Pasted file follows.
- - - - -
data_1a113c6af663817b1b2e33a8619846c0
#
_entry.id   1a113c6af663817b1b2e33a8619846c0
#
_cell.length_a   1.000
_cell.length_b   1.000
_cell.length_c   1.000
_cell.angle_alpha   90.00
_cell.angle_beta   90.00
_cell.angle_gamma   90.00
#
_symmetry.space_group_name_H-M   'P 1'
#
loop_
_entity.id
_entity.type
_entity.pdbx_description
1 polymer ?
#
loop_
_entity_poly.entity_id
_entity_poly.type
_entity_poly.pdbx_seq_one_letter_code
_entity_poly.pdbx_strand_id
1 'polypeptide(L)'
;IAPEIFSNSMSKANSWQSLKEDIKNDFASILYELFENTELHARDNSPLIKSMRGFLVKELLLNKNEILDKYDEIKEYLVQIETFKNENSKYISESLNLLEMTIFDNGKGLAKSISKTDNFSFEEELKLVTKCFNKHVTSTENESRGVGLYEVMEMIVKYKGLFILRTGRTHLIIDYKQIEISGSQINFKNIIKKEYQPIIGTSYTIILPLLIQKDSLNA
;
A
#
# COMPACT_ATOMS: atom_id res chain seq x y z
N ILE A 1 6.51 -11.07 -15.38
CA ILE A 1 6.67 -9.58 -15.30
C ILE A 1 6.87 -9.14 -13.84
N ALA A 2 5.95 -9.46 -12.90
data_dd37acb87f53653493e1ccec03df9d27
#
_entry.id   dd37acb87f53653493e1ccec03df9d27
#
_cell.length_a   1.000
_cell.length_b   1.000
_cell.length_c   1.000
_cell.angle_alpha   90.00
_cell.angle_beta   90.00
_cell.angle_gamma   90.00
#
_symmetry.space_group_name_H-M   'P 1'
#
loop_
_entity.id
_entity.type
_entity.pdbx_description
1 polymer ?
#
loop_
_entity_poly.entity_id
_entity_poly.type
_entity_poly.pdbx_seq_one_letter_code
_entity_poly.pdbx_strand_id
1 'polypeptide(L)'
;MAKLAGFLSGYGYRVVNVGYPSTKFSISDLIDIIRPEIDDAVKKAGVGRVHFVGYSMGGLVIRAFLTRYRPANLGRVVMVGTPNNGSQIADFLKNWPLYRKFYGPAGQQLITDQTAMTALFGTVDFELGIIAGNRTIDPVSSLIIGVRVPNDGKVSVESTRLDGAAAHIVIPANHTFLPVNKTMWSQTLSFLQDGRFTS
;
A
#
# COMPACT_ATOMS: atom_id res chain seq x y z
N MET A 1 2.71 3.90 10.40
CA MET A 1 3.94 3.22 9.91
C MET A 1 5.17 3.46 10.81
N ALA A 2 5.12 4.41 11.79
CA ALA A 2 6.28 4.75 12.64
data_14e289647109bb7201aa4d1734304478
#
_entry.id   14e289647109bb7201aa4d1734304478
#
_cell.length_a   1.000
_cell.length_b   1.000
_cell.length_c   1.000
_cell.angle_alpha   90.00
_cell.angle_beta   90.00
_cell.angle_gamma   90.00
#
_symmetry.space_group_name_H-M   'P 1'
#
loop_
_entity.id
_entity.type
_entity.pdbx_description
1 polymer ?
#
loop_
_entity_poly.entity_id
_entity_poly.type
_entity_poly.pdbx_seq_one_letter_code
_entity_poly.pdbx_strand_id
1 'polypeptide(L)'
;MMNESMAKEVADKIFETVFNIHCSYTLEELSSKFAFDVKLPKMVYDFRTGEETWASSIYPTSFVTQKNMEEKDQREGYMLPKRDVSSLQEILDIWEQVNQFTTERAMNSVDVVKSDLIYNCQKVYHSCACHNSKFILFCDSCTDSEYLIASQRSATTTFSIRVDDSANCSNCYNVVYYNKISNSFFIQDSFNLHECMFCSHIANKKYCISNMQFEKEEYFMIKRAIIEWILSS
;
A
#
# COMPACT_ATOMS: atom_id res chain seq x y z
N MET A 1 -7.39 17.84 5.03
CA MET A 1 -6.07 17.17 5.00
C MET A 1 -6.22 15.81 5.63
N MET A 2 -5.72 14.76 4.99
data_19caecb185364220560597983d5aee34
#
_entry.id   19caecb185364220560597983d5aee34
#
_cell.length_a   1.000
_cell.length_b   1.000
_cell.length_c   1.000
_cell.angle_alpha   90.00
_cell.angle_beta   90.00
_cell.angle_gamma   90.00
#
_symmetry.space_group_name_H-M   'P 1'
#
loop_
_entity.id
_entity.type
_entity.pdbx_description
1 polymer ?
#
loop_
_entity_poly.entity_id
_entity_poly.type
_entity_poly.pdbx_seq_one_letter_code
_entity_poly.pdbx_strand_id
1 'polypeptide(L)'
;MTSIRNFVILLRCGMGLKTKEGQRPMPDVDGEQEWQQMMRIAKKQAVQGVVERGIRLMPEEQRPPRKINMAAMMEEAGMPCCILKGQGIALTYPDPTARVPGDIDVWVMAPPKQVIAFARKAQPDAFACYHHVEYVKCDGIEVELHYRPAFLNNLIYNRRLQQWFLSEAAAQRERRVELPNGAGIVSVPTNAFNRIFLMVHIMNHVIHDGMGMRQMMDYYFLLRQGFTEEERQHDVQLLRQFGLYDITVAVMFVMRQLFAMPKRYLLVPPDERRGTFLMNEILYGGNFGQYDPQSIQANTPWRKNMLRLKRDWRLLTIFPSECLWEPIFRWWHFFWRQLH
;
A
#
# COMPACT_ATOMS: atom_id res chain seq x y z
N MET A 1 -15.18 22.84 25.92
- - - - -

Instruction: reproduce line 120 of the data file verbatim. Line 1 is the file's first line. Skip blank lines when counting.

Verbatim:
_entity.pdbx_description